DOES THIS SOUND LIKE YOU?
You are driving along, minding your own business, when out of nowhere a car slams into you; running you off the road and into a ditch. You didn't even get a good look at them before they zoomed off, never to be seen again.
Think it couldn’t happen to you? You might be surprised to learn that close to 11% of all accident reports to police, are hit and run incidents. People are all too willing to run from the scene in hopes that they can avoid responsibility. In many cases the driver is intoxicated, uninsured, or otherwise in trouble with the law.
If this happens to you the first thing you should do (other than seek medical attention if needed) is contact the police. Make a report and provide as much detail about the other vehicle as possible. In some cases the police can track the driver down. The driver may be charged with the Class A Misdemeanor of “Leaving the Scene of an Accident” and could see a substantial fine, loss of license, and even jail time.
However, catching the driver doesn’t always help, and in some cases the driver has vanished, leaving you with medical bills and damage; or have they? You have encountered the phantom driver, and in the state of Missouri this accident may be covered on your uninsured motorist’s policy, even if you don’t know who the driver is.
RSMo 379.203 states:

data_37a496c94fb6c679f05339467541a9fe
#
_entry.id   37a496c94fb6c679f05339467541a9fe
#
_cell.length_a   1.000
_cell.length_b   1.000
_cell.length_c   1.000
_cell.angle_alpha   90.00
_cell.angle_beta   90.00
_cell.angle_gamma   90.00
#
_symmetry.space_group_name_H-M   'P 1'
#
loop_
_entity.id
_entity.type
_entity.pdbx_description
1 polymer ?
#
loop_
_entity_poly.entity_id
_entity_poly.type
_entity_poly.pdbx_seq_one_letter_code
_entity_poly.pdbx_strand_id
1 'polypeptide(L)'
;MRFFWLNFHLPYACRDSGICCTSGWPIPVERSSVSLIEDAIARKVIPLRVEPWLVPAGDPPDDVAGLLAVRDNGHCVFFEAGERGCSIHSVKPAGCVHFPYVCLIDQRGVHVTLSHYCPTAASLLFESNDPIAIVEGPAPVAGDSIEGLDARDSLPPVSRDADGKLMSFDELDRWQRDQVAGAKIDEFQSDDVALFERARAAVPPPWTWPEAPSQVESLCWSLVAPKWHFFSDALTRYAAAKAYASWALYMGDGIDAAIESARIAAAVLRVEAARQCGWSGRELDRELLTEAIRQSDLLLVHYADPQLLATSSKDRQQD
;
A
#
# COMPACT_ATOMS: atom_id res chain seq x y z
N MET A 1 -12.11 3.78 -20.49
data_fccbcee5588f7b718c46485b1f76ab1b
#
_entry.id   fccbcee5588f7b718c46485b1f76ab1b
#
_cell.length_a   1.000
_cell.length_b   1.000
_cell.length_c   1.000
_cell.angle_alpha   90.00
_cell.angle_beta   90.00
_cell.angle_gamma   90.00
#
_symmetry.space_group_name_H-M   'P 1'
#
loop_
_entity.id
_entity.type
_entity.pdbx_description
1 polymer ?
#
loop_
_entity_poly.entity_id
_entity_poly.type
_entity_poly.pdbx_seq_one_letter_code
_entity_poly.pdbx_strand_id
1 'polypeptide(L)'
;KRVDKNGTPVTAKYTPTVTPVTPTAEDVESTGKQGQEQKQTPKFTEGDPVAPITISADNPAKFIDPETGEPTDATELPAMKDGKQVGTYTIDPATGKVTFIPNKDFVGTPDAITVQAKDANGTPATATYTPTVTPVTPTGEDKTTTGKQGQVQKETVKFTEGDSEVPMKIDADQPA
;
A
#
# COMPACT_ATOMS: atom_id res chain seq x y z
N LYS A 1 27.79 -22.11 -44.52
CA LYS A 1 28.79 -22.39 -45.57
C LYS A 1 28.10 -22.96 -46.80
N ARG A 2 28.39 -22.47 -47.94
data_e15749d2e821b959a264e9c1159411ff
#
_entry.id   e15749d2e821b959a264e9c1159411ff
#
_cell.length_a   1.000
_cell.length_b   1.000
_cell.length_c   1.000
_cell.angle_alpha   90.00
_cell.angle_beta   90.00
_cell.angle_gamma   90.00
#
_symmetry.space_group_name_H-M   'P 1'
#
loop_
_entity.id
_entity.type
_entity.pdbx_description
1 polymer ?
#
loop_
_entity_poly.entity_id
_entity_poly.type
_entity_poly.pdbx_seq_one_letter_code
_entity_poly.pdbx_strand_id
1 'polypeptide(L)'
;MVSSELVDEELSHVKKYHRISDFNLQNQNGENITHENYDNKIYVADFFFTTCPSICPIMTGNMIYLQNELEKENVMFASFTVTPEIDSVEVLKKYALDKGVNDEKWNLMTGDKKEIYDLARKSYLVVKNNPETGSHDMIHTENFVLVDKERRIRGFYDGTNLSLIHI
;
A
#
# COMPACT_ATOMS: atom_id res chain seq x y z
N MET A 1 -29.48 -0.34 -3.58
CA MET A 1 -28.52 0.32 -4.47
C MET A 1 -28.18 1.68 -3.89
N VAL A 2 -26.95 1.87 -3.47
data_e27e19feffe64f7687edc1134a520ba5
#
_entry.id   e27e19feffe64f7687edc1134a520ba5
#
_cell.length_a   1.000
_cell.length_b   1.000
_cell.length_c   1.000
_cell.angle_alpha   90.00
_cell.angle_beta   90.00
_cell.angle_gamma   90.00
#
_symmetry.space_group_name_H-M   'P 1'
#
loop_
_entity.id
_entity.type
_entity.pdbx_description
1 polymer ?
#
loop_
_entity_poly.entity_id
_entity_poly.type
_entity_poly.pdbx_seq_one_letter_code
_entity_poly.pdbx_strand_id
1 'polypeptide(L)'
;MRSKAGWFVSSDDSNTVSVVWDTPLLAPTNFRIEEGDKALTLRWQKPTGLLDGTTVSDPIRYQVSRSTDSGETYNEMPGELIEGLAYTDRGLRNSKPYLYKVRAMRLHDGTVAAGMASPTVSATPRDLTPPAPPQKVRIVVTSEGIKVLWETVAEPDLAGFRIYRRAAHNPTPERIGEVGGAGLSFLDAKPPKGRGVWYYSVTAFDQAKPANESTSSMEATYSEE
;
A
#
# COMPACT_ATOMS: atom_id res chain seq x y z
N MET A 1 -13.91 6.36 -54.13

1. No automobile liability insurance covering liability arising out of the ownership, maintenance, or use of any motor vehicle shall be delivered or issued for delivery in this state with respect to any motor vehicle registered or principally garaged in this state unless coverage is provided therein or supplemental thereto, or in the case of any commercial motor vehicle, as defined in section 301.010, any employer having a fleet of five or more passenger vehicles, such coverage is offered therein or supplemental thereto, in not less than the limits for bodily injury or death set forth in section 303.030, for the protection of persons insured thereunder who are legally entitled to recover damages from owners or operators of uninsured motor vehicles because of bodily injury, sickness or disease, including death, resulting therefrom. Such legal entitlement exists although the identity of the owner or operator of the motor vehicle cannot be established because such owner or operator and the motor vehicle departed the scene of the occurrence occasioning such bodily injury, sickness or disease, including death, before identification. It also exists whether or not physical contact was made between the uninsured motor vehicle and the insured or the insured's motor vehicle. Provisions affording such insurance protection against uninsured motorists issued in this state prior to October 13, 1967, shall, when afforded by any authorized insurer, be deemed, subject to the limits prescribed in this section, to satisfy the requirements of this section.If you have been the victim of a hit and run, even if you don’t know who the driver is, you may want to contact an attorney to learn more about your legal rights under your insurance policy. Contact Joel T. Harris at Harris Law to learn more and set up a free consultation.